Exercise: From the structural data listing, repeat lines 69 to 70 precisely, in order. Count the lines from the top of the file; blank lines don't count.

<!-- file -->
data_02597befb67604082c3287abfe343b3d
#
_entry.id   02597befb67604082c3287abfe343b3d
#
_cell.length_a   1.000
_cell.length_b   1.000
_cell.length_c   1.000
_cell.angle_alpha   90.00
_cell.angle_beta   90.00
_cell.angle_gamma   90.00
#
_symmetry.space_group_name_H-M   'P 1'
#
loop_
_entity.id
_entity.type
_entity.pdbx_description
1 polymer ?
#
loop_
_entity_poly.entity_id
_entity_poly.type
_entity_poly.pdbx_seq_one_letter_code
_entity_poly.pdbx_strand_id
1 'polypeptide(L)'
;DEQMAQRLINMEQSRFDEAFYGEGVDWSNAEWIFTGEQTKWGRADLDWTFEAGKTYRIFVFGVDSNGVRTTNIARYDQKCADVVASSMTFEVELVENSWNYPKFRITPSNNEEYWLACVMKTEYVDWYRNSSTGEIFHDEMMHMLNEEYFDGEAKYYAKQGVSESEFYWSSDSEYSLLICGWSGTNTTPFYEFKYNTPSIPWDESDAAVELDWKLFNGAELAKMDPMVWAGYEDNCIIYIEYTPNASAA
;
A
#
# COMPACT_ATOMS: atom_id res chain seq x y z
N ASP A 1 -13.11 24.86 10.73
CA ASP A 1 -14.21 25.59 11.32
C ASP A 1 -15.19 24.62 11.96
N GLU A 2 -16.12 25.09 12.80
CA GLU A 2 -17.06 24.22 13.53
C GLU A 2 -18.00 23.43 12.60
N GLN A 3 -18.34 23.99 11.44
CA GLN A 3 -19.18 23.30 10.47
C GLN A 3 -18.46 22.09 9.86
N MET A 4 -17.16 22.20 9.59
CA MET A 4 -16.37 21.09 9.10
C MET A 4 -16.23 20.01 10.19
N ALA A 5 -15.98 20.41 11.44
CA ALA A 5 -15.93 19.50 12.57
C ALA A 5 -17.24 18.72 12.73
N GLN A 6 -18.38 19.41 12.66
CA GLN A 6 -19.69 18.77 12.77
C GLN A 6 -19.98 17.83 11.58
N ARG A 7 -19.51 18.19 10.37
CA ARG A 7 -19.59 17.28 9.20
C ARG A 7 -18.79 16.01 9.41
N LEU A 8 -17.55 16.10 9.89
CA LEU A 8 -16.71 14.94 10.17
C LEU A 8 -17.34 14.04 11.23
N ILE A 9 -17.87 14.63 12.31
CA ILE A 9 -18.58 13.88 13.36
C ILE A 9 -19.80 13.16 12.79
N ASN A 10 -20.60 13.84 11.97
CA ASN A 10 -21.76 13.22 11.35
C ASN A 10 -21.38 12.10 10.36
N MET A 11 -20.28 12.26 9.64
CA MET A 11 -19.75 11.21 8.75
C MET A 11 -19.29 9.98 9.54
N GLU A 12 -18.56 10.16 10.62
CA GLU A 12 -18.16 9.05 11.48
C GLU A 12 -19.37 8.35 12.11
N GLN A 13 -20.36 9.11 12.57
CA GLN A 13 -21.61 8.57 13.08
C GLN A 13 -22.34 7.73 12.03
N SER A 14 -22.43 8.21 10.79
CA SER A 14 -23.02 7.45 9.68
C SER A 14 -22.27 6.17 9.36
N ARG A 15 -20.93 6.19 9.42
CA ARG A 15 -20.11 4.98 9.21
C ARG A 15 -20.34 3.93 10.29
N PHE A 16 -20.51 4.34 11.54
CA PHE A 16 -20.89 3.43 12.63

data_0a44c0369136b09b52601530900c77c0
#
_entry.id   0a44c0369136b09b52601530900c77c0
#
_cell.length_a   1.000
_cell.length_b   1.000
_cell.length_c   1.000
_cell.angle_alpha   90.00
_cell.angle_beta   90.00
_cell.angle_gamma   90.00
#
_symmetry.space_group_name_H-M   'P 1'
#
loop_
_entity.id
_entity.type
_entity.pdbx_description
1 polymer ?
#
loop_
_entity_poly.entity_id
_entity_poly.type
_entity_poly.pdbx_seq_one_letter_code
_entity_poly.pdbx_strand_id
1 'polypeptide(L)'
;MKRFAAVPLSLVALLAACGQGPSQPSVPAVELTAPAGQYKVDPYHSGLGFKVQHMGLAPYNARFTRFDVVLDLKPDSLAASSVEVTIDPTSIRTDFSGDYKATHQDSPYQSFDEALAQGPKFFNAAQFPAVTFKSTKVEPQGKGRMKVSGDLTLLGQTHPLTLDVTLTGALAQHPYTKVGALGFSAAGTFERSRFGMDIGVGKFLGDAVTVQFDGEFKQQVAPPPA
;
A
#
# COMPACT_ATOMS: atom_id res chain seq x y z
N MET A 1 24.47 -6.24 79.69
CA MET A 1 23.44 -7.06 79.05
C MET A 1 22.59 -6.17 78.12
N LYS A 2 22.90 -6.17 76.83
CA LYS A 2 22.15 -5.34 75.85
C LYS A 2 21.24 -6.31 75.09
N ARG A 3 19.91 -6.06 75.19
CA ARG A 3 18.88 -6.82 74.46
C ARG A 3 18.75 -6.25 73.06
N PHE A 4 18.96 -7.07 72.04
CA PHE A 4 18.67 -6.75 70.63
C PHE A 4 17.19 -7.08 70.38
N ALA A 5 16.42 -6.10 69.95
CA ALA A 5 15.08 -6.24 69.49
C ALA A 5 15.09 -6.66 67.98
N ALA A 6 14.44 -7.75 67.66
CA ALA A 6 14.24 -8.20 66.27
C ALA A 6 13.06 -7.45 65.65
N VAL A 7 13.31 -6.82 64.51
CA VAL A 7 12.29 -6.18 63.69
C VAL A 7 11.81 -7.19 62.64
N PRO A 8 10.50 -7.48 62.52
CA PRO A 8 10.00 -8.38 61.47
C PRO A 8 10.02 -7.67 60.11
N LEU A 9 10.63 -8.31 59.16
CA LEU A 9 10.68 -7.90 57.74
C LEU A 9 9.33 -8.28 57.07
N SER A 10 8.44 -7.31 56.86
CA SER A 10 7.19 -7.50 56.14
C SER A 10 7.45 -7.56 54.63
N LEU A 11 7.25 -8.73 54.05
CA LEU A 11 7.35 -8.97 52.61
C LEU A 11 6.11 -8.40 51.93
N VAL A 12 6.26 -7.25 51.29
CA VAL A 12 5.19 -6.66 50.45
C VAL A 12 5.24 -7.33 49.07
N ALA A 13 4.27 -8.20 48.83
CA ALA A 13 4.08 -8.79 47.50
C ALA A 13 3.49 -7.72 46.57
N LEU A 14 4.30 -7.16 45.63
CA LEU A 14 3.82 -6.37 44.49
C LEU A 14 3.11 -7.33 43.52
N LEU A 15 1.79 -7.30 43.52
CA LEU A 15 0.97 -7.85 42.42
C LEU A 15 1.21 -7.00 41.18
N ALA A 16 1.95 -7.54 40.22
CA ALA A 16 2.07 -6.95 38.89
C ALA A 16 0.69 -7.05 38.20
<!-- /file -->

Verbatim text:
C GLN A 13 -22.34 7.73 12.03
N SER A 14 -22.43 8.21 10.79